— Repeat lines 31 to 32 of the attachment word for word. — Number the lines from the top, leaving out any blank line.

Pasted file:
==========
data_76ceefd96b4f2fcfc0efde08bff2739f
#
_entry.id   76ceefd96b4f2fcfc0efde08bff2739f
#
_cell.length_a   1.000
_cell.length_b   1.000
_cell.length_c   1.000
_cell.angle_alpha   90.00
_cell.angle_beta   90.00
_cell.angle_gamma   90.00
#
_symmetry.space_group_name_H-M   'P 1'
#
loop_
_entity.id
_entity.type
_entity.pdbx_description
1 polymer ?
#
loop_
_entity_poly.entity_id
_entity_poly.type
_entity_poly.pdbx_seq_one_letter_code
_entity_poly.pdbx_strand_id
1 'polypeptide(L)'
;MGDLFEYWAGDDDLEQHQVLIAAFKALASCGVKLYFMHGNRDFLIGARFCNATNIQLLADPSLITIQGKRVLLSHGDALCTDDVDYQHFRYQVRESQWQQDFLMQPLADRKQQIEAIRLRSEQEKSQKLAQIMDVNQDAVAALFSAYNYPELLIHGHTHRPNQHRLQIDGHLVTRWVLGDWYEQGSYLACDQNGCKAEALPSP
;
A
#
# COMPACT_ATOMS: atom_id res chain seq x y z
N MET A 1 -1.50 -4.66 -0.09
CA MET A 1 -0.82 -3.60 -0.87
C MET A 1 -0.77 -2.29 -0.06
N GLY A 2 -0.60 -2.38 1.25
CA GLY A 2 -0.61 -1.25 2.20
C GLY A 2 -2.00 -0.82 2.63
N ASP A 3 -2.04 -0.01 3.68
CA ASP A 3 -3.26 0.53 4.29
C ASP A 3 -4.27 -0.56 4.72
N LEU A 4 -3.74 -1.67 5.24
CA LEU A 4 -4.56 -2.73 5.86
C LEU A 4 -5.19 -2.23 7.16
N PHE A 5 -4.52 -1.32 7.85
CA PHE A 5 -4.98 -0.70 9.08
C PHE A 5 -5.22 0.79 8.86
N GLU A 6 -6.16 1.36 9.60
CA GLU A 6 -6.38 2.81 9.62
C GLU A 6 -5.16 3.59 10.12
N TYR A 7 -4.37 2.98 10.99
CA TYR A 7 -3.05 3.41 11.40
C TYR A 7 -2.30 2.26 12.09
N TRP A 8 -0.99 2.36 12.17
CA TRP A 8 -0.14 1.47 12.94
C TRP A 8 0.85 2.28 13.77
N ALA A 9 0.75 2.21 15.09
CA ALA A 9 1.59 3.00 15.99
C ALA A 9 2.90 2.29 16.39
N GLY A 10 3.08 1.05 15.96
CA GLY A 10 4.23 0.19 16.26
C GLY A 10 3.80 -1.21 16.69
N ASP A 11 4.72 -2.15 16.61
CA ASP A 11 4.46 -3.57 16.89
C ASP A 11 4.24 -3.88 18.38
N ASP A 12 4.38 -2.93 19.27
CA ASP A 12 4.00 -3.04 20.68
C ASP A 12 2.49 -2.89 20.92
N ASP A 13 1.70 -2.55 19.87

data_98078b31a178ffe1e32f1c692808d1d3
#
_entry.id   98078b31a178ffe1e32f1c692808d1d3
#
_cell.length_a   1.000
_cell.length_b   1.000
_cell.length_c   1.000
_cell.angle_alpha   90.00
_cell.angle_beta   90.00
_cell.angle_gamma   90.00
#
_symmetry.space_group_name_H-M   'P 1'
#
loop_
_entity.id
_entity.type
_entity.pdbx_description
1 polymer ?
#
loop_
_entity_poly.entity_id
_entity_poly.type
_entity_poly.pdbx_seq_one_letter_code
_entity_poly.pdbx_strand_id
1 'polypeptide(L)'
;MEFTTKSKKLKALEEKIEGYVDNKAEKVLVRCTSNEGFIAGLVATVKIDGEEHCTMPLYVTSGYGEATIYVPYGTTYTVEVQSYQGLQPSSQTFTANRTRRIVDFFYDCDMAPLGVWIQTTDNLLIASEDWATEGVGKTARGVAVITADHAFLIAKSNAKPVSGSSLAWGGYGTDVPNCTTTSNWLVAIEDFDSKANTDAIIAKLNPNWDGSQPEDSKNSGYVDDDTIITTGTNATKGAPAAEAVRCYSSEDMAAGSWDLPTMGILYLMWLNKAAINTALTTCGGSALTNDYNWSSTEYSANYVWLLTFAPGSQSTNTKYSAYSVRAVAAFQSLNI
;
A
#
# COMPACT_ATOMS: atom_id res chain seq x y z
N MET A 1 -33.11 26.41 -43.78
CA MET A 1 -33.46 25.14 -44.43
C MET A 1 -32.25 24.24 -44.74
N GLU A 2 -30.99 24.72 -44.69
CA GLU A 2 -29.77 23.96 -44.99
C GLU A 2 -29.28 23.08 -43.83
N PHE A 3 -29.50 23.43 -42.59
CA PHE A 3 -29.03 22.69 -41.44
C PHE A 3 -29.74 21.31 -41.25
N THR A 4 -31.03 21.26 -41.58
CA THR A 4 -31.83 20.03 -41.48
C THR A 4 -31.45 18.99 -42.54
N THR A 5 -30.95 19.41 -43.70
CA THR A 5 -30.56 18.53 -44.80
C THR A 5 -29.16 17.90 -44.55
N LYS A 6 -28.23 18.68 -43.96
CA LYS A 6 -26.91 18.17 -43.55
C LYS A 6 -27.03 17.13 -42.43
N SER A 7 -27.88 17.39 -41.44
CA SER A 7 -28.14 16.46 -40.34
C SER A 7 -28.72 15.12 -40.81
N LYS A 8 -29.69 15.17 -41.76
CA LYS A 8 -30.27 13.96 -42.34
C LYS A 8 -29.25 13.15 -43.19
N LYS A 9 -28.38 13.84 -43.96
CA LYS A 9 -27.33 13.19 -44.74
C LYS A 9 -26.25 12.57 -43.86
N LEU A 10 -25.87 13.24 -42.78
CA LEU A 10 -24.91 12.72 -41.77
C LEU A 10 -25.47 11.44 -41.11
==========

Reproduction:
N MET A 1 -1.50 -4.66 -0.09
CA MET A 1 -0.82 -3.60 -0.87